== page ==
Katie Goddard, Account Director in our Consumer Health & Beauty team, considers how brands could be doing more to target the over-50s.
Baby Boomers, those born between 1946-1964, have the greatest spending power of any generation. Yet they are frequently being overlooked by brands in favour of ‘millennials’ (born 1981 to 1996) and ‘gen Z’ (born mid-1990s to early 2000s).
Inclusivity is trending and there has been a notable shift in the marketing landscape towards being more inclusive. For example, just this month make-up brand W7 launched their ‘Here Come The Boys’ advertising campaign starring solely men with an aim to be more inclusive of the male grooming audience.
Yet this inclusivity does not appear to be reaching older audiences. Some 80 per cent of female Baby Boomers say they rarely or never see women of their age in advertising campaigns and 74 per cent feel that brands do not accurately reflect their needs and desires.
Recent insights from Gransnet, a forum for the over-50s, highlight that women start to feel invisible and alienated by brand advertising strategies in their fifties. They feel under represented and misrepresented by brands, such as when young women are used to advertise anti-ageing products. This is potentially damaging for brands because 49 per cent of Baby Boomers say they avoid brands who actively ignore their age group.
It would be a mistake to underestimate the value of this demographic. Baby Boomers control 80 per cent of the UK’s disposable income and spend more per shop than any other age bracket2. In comparison, millennials have much less disposable income.
For brands looking to tap into this market, it is important to firstly understand the audience. It would be wrong to stereotype Baby Boomers as a generation of grey-haired technophobes. This audience is online and 90 per cent consider themselves to have a much younger style and attitude than their mother’s generation.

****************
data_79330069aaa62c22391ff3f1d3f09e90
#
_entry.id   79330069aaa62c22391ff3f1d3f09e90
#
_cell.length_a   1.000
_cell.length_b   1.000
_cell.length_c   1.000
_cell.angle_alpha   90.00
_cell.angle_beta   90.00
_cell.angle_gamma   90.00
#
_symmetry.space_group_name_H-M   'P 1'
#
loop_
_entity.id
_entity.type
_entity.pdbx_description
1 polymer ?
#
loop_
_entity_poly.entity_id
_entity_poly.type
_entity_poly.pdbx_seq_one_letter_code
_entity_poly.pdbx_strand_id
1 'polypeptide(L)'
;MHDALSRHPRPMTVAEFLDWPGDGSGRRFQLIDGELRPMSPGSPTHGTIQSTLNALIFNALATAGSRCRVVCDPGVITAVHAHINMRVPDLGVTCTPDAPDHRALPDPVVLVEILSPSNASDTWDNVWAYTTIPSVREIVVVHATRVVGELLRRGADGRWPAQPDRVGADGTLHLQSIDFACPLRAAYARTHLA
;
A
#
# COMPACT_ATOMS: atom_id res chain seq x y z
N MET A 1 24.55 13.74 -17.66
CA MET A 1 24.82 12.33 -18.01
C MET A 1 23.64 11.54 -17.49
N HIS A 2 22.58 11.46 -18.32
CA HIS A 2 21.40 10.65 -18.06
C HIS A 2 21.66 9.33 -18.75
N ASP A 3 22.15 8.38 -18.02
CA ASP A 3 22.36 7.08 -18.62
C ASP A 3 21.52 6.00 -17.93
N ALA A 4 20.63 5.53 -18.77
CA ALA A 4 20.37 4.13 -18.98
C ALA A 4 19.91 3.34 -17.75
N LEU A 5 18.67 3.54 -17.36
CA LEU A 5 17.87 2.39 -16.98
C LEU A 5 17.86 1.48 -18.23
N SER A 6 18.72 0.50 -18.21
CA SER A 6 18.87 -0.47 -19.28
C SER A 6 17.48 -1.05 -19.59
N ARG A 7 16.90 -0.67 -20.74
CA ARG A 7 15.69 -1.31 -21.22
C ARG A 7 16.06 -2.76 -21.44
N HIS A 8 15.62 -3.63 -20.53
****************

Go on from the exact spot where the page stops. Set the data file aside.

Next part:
You only have to follow over-50s, Brighton blogger Suzi Grant, founder of Alternativeageing.net, to get the idea. Suzi told us that she doesn’t want to see her age bracket represented as a knitting old lady, she loves the same messages that are directed at millennials. She recommends working with a consultant in the age group of the target audience to create a marketing campaign that speaks to this generation. Likewise, audience focus groups of over-50s (a service we provide at Pegasus as part of our insights gathering process) can provide a useful sounding board for companies who want to target this group.
More than three in four (78 per cent) Baby Boomers say they have a strong appetite to explore and have new experiences,1 so the opportunity for brands to engage is significant. Could your brand be doing more to reach this audience? To talk about how you can better understand this audience and how to engage with them, get in touch with our research team (Vanessa.firstname.lastname@example.org)
 The Booking Project, August 2019
 Insights taken from ‘Beyond the millennial market’ presented by Lara Crisp, editor at Gransnet at Decoded Future, June 2019